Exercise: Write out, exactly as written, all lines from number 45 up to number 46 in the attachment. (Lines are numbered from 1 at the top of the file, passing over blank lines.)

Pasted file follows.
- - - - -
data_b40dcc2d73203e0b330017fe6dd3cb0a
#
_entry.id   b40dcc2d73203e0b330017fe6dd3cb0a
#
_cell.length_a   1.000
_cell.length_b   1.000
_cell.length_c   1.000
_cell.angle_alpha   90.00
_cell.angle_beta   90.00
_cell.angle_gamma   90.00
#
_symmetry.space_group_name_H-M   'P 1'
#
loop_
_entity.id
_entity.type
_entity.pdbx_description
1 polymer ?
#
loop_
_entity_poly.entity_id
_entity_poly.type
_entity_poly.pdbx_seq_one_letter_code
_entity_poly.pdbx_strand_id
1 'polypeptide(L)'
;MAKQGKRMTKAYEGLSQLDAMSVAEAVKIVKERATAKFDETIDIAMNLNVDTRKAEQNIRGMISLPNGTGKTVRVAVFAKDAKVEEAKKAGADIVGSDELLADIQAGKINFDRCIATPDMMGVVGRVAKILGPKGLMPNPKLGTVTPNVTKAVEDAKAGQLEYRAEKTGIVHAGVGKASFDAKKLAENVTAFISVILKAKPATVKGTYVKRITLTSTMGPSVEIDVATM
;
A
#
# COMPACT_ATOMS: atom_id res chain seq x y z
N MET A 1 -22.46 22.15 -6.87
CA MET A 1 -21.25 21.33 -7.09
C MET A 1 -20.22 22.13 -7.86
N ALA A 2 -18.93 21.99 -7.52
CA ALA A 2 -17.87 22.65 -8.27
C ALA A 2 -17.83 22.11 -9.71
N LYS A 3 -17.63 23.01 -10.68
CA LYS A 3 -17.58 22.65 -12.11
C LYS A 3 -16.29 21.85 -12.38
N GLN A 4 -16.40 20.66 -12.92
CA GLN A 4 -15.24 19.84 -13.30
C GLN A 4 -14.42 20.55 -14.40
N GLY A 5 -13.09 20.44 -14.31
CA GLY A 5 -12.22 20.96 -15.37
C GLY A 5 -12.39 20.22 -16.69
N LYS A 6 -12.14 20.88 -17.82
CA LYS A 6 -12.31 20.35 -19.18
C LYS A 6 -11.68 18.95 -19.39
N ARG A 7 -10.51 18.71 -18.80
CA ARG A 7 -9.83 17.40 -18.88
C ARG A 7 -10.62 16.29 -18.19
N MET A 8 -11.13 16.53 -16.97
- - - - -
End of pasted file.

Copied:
C GLY A 5 -12.39 20.22 -16.69
N LYS A 6 -12.14 20.88 -17.82